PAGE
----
Walmart is one of the most pervasive organizations in the US and, for that matter, the planet. It has around 4,350 supercenters, clubs, or retail stores throughout the country. Walmart also has a huge influence on US manufacturers’ pricing policies and the products they offer, as well as what consumers buy. What other organization has a presence in nearly every community? You might think of the US Postal Service, which has around 31,606 locations throughout the US. However, this pales in comparison to the nearly 119,487 libraries throughout the country. No one even comes close to the geographical coverage that libraries possess.
Each of these 119,487 US libraries has one common purpose behind its mission: to build a healthy community. It is a powerful statement. No other organization has more potential to impact the overall health and well-being of our nation’s communities than libraries. So what is the most powerful and influential organization in the US, Canada, and perhaps eventually the entire planet? The answer is libraries. And more to the point, a library with a purpose.
The geographical footprint libraries possess is one of the most important, powerful, and valuable strategic assets of any group, business, or industry. Add to the mix a highly educated workforce dedicated to serving the public, and you have the most valuable asset this nation possesses.
We cannot allow this asset to be gutted, marginalized, or left to die a slow death. Libraries must leverage their geographical footprint, fully utilize their purpose-based staff, embrace their mission, and create a partnership with their community that will be of such value that libraries’ path to success and growth is assured and celebrated. Libraries are the right resource at the right time to recapture the purpose behind their mission and lead their communities toward a stronger, healthier state. Libraries are apolitical, they fight for the fairness of information access for all people, and most important, they are trusted. What other institution in today’s broken society is better situated to make such a large impact in its local community?
What is your purpose?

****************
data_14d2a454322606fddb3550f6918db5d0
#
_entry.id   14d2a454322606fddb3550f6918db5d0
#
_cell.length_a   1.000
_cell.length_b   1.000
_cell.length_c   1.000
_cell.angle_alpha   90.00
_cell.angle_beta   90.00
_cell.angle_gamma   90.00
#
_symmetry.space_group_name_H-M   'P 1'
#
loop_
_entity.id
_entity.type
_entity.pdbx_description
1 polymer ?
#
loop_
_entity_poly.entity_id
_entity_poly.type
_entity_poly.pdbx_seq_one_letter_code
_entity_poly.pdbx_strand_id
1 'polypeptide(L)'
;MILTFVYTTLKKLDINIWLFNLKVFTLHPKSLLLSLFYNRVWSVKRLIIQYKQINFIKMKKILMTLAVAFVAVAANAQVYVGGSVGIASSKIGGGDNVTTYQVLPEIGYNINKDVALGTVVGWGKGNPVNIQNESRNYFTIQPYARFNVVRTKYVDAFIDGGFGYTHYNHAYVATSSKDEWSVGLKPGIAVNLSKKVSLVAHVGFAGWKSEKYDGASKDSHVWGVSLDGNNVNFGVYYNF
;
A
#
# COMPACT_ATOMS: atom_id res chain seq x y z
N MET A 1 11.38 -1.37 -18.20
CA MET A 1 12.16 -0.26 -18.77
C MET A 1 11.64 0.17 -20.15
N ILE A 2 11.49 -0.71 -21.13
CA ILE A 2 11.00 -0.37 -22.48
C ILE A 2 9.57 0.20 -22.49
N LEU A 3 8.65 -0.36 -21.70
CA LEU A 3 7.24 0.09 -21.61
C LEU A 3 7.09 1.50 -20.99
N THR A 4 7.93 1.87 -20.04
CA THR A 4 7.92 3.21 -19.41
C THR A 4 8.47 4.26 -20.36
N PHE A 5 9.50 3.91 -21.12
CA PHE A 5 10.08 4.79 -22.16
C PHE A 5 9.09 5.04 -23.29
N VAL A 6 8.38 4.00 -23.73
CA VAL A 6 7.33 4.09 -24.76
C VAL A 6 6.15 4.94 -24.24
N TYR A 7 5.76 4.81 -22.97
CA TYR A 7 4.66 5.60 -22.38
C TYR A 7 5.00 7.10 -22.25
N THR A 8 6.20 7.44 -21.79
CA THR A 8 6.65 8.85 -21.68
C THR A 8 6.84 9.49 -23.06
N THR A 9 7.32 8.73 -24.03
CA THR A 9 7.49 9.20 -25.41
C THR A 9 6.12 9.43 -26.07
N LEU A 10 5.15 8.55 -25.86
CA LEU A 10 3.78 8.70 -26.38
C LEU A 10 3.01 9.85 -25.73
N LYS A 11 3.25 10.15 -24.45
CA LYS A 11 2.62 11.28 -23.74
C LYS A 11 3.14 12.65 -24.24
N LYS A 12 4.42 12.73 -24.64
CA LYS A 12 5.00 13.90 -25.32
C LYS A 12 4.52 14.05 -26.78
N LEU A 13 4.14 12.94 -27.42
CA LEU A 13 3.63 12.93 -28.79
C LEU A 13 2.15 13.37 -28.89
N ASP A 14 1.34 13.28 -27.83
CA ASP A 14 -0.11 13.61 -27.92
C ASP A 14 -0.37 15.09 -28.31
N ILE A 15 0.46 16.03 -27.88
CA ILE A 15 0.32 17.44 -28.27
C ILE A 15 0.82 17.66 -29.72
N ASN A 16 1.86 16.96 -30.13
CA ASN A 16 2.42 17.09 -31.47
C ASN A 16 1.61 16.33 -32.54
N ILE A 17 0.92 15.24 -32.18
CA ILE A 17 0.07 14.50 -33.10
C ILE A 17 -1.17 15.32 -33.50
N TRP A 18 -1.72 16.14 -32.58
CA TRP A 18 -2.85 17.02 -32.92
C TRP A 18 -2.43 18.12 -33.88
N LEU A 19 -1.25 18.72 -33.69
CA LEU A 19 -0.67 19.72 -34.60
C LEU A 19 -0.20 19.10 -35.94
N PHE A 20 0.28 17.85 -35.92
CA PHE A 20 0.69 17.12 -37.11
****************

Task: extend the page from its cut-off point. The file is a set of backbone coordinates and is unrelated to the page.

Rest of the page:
There are more libraries in the US than McDonald’s restaurants—a staggering statistic that should make libraries proud. Libraries should also be proud of our history when adopting new technology as a method of information access. It is surprising to people to learn how frequently libraries have been on the leading edge of technological adoption.
Mid-Continent Public Library (MCPL) in Independence, Missouri, launched its first website in 1995, the same year that most of the world “discovered” the internet. The whole idea of ordering through an online catalog and picking up your order at a local store (sometimes called “bricks and clicks,” or what Walmart calls “site to store”) actually sounds a lot like interlibrary loan service, and it is something MCPL has been doing in some fashion since the early 1990s. Libraries are in every community both physically and in cyberspace and in greater numbers than any other institution. We are everywhere, but do we really take advantage of that fact?
Too often, libraries become a checkmark on a list of public assets that supposedly lead to a great quality of life. Do we have a park? Check. Do we have accredited schools? Check. Do we have a public library? Check. Is it good enough just to have a public library in your community, or should your public library be purpose-based to truly earn that checkmark?
What is your library’s purpose? Is it to check out books? Is it to be a jobs program? Is it to be publicly subsidized recreation for people who don’t want to play sports? Is it to provide a spectacle so people can come and see what crazy thing is happening at the library this week? Libraries are ideally positioned, both physically and virtually, to make a great impact on nearly every community in this country. The question is what does your community need, and how can your library behave in a purposeful way to help achieve that community vision?